A crucial aspect of procurement is negotiating payment terms with your supplier.
Supplier payment terms impact so many other parts of a trades business. It impacts the relationships you have with your suppliers, how much working capital you have in your treasury and how much cash on hand you can expect to have at any moment.
Negotiating supplier payment terms means striking a balance between protecting your own company’s cash flow, and protecting the working relationship you have with your suppliers.
Below are some tips for striking that balance.
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Protect Your Cash Flow
You often see cash flow described as “the lifeblood of any business,” and that’s exactly right.
Knowing how much cash you have now and will have in the future makes it easier to forecast, plan work, be flexible when necessary and maintain strong relationships with your suppliers. The more cash available, the more stability you can create for your business.
But as every trade construction business owner knows, there are constant threats to a company’s cash flow. “Cash flow is a common issue in the construction industry due to incorrectly quoted work, changing scope of projects, high wages and long payment terms on invoices,” the team at invoice finance provider FundTap writes.
Having a full treasury helps hedge against these issues. “Establishing a sizeable cash reserve is still the wisest approach and can protect your company’s profitability in the longer run,” writes Patrick Hogan, CEO of Handle.com, which helps contractors and material suppliers with lien construction financial management and payment compliance.
This is where supplier payment terms come in. Payment terms define “how and when you pay the companies that supply you, in particular the amount of time that you have in which to pay,” Simon Brooke at financial management company Sage writes.
Very few companies can afford to pay for a construction project’s materials upfront in cash. So, they set up payment terms with their suppliers to ensure the vendors get paid, but not at the expense of the construction company’s cash flow.
Keep Supplier Relationships Strong: 3 Negotiation Tips
Suppliers will often work with their construction company customers to set payment terms that are favorable to both parties.
For anyone negotiating on behalf of a trade contractor, it’s important to keep that win-win perspective in mind as you negotiate with suppliers. Here are three tips to help with that:
Look through your own historical procurement documents to see which supplies put the most strain on your cash and which supplies have the biggest impact on your business. Plumbers, for example, might put greater emphasis on the cost of their PVC pipes and fittings, so it would make sense for them to be strategic about the terms they agree to with those suppliers.
From there, define your negotiation goals. “Are you looking for a price reduction?” the team at Courier Media writes. “Are you looking for a discount for buying in bulk? Think about what your supplier might counter-offer and what you’ll concede. Write a list of non-negotiables that you won’t sway from, as well as what’s high and low on your priority list.”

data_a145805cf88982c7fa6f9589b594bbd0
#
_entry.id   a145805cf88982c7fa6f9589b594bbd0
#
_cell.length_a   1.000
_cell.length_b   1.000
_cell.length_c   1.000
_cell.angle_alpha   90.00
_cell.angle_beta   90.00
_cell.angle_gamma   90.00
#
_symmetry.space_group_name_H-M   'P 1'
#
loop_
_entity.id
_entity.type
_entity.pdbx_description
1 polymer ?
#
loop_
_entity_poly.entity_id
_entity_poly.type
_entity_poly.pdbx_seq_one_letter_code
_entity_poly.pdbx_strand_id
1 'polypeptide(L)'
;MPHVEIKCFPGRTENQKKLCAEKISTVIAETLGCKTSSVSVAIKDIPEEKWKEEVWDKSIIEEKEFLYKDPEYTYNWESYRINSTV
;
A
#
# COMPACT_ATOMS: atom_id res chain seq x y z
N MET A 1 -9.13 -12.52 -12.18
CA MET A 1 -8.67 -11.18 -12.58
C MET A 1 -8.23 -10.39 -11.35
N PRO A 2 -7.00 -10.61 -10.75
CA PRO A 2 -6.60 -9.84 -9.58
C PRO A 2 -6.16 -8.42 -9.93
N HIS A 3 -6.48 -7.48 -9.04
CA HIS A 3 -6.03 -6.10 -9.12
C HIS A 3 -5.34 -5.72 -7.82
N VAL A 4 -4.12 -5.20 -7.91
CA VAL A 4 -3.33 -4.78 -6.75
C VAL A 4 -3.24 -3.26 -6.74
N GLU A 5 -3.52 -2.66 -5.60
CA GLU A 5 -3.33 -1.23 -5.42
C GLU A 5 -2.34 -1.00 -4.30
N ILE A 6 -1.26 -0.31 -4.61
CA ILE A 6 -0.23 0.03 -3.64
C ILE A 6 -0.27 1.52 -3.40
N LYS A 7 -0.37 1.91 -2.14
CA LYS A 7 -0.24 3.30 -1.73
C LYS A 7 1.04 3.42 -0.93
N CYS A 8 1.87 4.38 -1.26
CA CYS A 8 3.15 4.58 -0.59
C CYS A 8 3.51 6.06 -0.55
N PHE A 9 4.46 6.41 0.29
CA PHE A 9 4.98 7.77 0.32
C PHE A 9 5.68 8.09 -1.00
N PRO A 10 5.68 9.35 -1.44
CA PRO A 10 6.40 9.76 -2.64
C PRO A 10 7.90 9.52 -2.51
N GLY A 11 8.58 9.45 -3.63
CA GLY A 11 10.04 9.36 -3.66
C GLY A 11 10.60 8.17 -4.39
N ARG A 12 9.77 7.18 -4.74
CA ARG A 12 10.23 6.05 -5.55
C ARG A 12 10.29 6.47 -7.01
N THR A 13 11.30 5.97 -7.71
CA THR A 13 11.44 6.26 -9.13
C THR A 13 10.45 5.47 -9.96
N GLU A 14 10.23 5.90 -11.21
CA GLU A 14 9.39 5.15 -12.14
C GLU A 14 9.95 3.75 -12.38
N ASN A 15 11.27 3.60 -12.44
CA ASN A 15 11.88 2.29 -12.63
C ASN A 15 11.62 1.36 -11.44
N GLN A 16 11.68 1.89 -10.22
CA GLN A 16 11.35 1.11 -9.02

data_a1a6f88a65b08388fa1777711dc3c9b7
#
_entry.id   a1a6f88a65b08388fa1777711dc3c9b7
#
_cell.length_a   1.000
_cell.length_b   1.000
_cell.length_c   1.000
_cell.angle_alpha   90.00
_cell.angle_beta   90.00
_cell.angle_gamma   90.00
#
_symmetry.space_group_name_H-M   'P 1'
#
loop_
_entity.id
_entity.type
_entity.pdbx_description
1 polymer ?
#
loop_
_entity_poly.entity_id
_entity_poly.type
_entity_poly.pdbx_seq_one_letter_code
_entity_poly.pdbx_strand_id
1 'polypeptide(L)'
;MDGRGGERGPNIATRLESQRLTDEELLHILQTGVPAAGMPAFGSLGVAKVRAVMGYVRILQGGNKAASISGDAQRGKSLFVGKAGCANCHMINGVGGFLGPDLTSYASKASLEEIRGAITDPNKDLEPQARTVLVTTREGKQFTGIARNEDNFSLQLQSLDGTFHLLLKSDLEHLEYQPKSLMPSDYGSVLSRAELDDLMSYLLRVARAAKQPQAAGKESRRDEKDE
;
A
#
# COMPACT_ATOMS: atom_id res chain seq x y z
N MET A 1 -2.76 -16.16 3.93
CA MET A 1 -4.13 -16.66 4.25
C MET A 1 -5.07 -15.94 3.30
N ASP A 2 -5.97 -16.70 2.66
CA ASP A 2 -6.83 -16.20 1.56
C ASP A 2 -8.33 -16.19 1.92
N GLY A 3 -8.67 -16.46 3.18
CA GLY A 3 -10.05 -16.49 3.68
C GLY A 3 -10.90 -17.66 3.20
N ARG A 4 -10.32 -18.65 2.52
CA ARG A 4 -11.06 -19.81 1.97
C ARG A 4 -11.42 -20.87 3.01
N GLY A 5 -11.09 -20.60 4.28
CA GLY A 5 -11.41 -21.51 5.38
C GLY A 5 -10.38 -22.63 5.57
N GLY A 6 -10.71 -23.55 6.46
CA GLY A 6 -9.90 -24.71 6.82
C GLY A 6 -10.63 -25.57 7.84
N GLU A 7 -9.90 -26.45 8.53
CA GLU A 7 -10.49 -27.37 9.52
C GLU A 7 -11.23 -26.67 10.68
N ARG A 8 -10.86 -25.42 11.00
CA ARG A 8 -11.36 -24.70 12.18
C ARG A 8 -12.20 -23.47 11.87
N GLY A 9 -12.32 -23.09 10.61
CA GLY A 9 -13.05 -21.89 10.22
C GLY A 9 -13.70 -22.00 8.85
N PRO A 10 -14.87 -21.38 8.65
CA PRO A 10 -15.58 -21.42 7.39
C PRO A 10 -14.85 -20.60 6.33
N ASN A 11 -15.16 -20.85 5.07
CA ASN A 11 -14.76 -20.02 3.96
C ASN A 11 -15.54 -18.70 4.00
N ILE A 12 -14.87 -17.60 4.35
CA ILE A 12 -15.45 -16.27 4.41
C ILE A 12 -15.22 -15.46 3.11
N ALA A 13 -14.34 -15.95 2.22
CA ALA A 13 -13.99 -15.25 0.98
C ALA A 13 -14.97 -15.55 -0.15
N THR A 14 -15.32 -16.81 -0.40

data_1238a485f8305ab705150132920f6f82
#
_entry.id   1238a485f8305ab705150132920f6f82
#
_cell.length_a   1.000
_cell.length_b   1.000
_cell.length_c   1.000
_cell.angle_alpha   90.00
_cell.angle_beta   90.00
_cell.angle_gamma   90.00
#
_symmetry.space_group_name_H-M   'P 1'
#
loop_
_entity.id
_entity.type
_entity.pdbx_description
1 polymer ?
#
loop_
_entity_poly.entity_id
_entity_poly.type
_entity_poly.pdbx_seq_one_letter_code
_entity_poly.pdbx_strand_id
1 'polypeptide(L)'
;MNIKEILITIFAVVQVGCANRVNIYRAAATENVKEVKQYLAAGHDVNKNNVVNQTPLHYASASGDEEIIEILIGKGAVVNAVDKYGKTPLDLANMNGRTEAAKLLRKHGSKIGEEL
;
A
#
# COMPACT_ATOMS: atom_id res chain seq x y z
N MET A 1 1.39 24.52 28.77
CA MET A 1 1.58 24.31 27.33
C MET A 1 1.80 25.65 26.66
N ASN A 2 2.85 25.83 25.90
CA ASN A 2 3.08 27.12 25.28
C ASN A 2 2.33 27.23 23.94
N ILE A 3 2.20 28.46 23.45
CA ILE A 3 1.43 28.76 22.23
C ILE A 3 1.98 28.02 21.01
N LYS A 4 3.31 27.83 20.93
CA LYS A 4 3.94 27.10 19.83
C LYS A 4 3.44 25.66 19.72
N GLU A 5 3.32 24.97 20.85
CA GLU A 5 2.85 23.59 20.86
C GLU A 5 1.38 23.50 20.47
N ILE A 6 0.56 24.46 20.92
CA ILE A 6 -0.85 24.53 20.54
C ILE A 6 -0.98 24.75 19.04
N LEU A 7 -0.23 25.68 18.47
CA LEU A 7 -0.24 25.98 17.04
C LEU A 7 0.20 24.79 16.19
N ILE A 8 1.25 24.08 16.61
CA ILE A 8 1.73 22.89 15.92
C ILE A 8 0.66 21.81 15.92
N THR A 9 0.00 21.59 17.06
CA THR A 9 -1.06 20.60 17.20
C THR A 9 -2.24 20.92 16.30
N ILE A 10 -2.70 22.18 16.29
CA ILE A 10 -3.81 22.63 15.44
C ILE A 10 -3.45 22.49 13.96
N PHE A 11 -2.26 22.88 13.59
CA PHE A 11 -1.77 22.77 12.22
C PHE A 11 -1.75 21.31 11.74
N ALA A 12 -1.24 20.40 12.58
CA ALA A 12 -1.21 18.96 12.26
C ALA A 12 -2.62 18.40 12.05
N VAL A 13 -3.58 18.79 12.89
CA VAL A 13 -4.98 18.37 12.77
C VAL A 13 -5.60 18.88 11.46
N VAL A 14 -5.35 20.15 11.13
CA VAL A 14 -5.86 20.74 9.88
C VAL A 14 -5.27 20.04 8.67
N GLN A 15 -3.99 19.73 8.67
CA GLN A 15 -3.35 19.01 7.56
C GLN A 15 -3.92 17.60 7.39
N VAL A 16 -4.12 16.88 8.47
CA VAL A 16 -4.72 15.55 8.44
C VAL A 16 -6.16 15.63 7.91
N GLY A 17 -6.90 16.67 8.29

2. Spread Out Your Accounts Payable
You don’t want all of your supplier invoices coming due at the same time. Ideally, as the team at Dryden Group writes, you could sync accounts payable with deliverables or payments from your own clients.
“For example, you may choose to base the payment schedule on your company’s project earnings during the next quarter. Ensure the payment terms are reviewed by legal counsel before you agree to them.”
3. Ask For As Much As You Can
“This is a negotiation, meaning there will be some back and forth as [you] come to terms that work for both parties,” Emily Heaslip writes for the U.S. Chamber of Commerce’s publication CO.
“For instance, if you need more time than your normal 30-day payment terms, ask for 60 days. You may end up with 45 days, but that’s still better than where you started. It can help to research other suppliers and vendors as a point of leverage and as a backup, in case your negotiation falls through.”
Invest in the Right Tools to Maintain That Balance
Cash flow problems are one of the biggest contributors to construction company failures. When these businesses can’t pay their bills on time, they risk bankruptcy even if they’re profitable.
This tends to happen because those businesses have no visibility into their cash positions. “Many construction companies can’t track if they’re making or losing money until the very end of the year,” management consultant Larry Kokkelenberg writes at Pit & Quarry. “Some companies even fail to bill for all of their work because they are so busy completing projects and doing estimates for new projects.”
This is one reason why strong documentation is so important for subcontractors and trades businesses. Knowing in an instant what your material costs are, what liabilities you have and when you need to make payments helps you protect your cash flow.
To see how construction management software like eSUB can help you with that work, schedule a demo today.
Images used under license from Shutterstock.com.